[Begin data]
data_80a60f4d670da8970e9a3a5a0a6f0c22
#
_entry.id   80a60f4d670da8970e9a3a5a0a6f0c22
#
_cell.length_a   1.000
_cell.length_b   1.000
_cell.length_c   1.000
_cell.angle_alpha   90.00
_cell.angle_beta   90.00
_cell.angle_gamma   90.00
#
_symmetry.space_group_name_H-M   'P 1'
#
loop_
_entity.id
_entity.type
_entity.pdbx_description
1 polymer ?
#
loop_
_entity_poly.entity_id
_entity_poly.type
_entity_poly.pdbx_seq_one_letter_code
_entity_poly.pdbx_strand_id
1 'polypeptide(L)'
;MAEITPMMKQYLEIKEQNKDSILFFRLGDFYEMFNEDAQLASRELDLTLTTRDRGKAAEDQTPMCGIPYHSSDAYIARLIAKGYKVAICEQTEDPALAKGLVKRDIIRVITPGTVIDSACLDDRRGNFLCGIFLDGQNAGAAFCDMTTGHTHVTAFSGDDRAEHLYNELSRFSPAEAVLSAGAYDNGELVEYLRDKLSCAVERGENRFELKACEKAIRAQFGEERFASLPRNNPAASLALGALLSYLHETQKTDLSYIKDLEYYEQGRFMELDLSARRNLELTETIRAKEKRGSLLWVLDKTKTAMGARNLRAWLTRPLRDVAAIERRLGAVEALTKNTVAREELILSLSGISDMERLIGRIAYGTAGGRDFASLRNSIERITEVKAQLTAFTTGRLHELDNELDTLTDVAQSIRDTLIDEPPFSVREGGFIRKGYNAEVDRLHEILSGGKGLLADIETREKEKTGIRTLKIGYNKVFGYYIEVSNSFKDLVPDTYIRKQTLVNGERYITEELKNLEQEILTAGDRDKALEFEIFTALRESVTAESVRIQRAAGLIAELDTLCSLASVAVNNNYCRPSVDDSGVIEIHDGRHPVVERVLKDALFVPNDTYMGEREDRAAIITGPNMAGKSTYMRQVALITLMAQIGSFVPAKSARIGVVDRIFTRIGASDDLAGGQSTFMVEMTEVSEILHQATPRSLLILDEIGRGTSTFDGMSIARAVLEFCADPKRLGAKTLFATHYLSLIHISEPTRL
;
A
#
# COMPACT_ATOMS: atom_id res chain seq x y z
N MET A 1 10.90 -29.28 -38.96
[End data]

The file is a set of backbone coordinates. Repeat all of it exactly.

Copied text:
data_80a60f4d670da8970e9a3a5a0a6f0c22
#
_entry.id   80a60f4d670da8970e9a3a5a0a6f0c22
#
_cell.length_a   1.000
_cell.length_b   1.000
_cell.length_c   1.000
_cell.angle_alpha   90.00
_cell.angle_beta   90.00
_cell.angle_gamma   90.00
#
_symmetry.space_group_name_H-M   'P 1'
#
loop_
_entity.id
_entity.type
_entity.pdbx_description
1 polymer ?
#
loop_
_entity_poly.entity_id
_entity_poly.type
_entity_poly.pdbx_seq_one_letter_code
_entity_poly.pdbx_strand_id
1 'polypeptide(L)'
;MAEITPMMKQYLEIKEQNKDSILFFRLGDFYEMFNEDAQLASRELDLTLTTRDRGKAAEDQTPMCGIPYHSSDAYIARLIAKGYKVAICEQTEDPALAKGLVKRDIIRVITPGTVIDSACLDDRRGNFLCGIFLDGQNAGAAFCDMTTGHTHVTAFSGDDRAEHLYNELSRFSPAEAVLSAGAYDNGELVEYLRDKLSCAVERGENRFELKACEKAIRAQFGEERFASLPRNNPAASLALGALLSYLHETQKTDLSYIKDLEYYEQGRFMELDLSARRNLELTETIRAKEKRGSLLWVLDKTKTAMGARNLRAWLTRPLRDVAAIERRLGAVEALTKNTVAREELILSLSGISDMERLIGRIAYGTAGGRDFASLRNSIERITEVKAQLTAFTTGRLHELDNELDTLTDVAQSIRDTLIDEPPFSVREGGFIRKGYNAEVDRLHEILSGGKGLLADIETREKEKTGIRTLKIGYNKVFGYYIEVSNSFKDLVPDTYIRKQTLVNGERYITEELKNLEQEILTAGDRDKALEFEIFTALRESVTAESVRIQRAAGLIAELDTLCSLASVAVNNNYCRPSVDDSGVIEIHDGRHPVVERVLKDALFVPNDTYMGEREDRAAIITGPNMAGKSTYMRQVALITLMAQIGSFVPAKSARIGVVDRIFTRIGASDDLAGGQSTFMVEMTEVSEILHQATPRSLLILDEIGRGTSTFDGMSIARAVLEFCADPKRLGAKTLFATHYLSLIHISEPTRL
;
A
#
# COMPACT_ATOMS: atom_id res chain seq x y z
N MET A 1 10.90 -29.28 -38.96